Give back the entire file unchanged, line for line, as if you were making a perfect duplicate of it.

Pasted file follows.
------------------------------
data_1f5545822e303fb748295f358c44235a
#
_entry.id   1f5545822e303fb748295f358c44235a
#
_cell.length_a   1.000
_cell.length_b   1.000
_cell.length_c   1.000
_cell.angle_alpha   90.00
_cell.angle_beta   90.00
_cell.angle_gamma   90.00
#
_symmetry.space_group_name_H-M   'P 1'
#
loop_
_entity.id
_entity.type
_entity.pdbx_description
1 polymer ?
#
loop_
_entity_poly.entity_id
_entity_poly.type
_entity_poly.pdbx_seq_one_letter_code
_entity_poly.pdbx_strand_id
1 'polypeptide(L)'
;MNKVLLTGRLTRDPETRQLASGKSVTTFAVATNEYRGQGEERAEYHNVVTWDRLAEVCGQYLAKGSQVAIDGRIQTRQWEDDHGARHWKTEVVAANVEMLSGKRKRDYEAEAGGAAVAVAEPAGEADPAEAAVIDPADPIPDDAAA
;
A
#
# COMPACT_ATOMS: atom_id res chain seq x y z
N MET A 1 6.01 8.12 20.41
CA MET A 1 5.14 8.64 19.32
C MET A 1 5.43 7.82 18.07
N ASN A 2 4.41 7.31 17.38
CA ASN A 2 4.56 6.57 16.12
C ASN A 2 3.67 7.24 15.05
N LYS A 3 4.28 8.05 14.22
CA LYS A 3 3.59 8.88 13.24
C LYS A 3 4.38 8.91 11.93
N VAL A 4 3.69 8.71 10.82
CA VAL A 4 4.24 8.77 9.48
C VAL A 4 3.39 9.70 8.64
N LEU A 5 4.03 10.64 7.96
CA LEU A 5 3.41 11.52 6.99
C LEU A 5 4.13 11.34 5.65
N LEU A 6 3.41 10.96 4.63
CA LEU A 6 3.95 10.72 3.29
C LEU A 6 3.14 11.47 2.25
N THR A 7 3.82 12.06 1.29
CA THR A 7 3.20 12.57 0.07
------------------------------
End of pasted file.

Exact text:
data_1f5545822e303fb748295f358c44235a
#
_entry.id   1f5545822e303fb748295f358c44235a
#
_cell.length_a   1.000
_cell.length_b   1.000
_cell.length_c   1.000
_cell.angle_alpha   90.00
_cell.angle_beta   90.00
_cell.angle_gamma   90.00
#
_symmetry.space_group_name_H-M   'P 1'
#
loop_
_entity.id
_entity.type
_entity.pdbx_description
1 polymer ?
#
loop_
_entity_poly.entity_id
_entity_poly.type
_entity_poly.pdbx_seq_one_letter_code
_entity_poly.pdbx_strand_id
1 'polypeptide(L)'
;MNKVLLTGRLTRDPETRQLASGKSVTTFAVATNEYRGQGEERAEYHNVVTWDRLAEVCGQYLAKGSQVAIDGRIQTRQWEDDHGARHWKTEVVAANVEMLSGKRKRDYEAEAGGAAVAVAEPAGEADPAEAAVIDPADPIPDDAAA
;
A
#
# COMPACT_ATOMS: atom_id res chain seq x y z
N MET A 1 6.01 8.12 20.41
CA MET A 1 5.14 8.64 19.32
C MET A 1 5.43 7.82 18.07
N ASN A 2 4.41 7.31 17.38
CA ASN A 2 4.56 6.57 16.12
C ASN A 2 3.67 7.24 15.05
N LYS A 3 4.28 8.05 14.22
CA LYS A 3 3.59 8.88 13.24
C LYS A 3 4.38 8.91 11.93
N VAL A 4 3.69 8.71 10.82
CA VAL A 4 4.24 8.77 9.48
C VAL A 4 3.39 9.70 8.64
N LEU A 5 4.03 10.64 7.96
CA LEU A 5 3.41 11.52 6.99
C LEU A 5 4.13 11.34 5.65
N LEU A 6 3.41 10.96 4.63
CA LEU A 6 3.95 10.72 3.29
C LEU A 6 3.14 11.47 2.25
N THR A 7 3.82 12.06 1.29
CA THR A 7 3.20 12.57 0.07